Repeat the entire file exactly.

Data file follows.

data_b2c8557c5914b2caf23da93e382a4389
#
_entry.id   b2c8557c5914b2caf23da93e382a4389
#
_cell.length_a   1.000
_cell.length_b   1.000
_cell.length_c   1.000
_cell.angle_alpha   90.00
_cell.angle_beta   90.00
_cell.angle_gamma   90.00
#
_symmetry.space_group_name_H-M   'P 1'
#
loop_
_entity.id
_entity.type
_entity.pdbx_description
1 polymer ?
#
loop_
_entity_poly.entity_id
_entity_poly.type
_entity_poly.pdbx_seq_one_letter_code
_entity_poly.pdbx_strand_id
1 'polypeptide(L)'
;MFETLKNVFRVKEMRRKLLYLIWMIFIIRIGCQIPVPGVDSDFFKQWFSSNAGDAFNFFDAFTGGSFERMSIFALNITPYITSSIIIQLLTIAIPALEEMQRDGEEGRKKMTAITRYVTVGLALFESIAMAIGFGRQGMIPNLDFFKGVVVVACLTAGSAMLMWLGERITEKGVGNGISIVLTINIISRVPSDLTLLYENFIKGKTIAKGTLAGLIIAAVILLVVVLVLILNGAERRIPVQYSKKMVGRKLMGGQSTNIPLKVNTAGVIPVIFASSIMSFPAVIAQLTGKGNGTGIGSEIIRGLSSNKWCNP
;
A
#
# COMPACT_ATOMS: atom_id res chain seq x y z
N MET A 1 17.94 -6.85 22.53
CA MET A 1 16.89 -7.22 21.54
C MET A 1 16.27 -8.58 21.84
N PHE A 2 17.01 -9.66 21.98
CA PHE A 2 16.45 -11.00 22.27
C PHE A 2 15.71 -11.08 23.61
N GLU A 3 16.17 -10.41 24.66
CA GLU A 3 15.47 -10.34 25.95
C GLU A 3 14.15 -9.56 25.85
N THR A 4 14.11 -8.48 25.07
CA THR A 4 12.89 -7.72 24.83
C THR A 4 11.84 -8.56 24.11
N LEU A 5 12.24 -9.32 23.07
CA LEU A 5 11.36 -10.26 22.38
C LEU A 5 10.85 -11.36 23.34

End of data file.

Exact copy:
data_b2c8557c5914b2caf23da93e382a4389
#
_entry.id   b2c8557c5914b2caf23da93e382a4389
#
_cell.length_a   1.000
_cell.length_b   1.000
_cell.length_c   1.000
_cell.angle_alpha   90.00
_cell.angle_beta   90.00
_cell.angle_gamma   90.00
#
_symmetry.space_group_name_H-M   'P 1'
#
loop_
_entity.id
_entity.type
_entity.pdbx_description
1 polymer ?
#
loop_
_entity_poly.entity_id
_entity_poly.type
_entity_poly.pdbx_seq_one_letter_code
_entity_poly.pdbx_strand_id
1 'polypeptide(L)'
;MFETLKNVFRVKEMRRKLLYLIWMIFIIRIGCQIPVPGVDSDFFKQWFSSNAGDAFNFFDAFTGGSFERMSIFALNITPYITSSIIIQLLTIAIPALEEMQRDGEEGRKKMTAITRYVTVGLALFESIAMAIGFGRQGMIPNLDFFKGVVVVACLTAGSAMLMWLGERITEKGVGNGISIVLTINIISRVPSDLTLLYENFIKGKTIAKGTLAGLIIAAVILLVVVLVLILNGAERRIPVQYSKKMVGRKLMGGQSTNIPLKVNTAGVIPVIFASSIMSFPAVIAQLTGKGNGTGIGSEIIRGLSSNKWCNP
;
A
#
# COMPACT_ATOMS: atom_id res chain seq x y z
N MET A 1 17.94 -6.85 22.53
CA MET A 1 16.89 -7.22 21.54
C MET A 1 16.27 -8.58 21.84
N PHE A 2 17.01 -9.66 21.98
CA PHE A 2 16.45 -11.00 22.27
C PHE A 2 15.71 -11.08 23.61
N GLU A 3 16.17 -10.41 24.66
CA GLU A 3 15.47 -10.34 25.95
C GLU A 3 14.15 -9.56 25.85
N THR A 4 14.11 -8.48 25.07
CA THR A 4 12.89 -7.72 24.83
C THR A 4 11.84 -8.56 24.11
N LEU A 5 12.24 -9.32 23.07
CA LEU A 5 11.36 -10.26 22.38
C LEU A 5 10.85 -11.36 23.34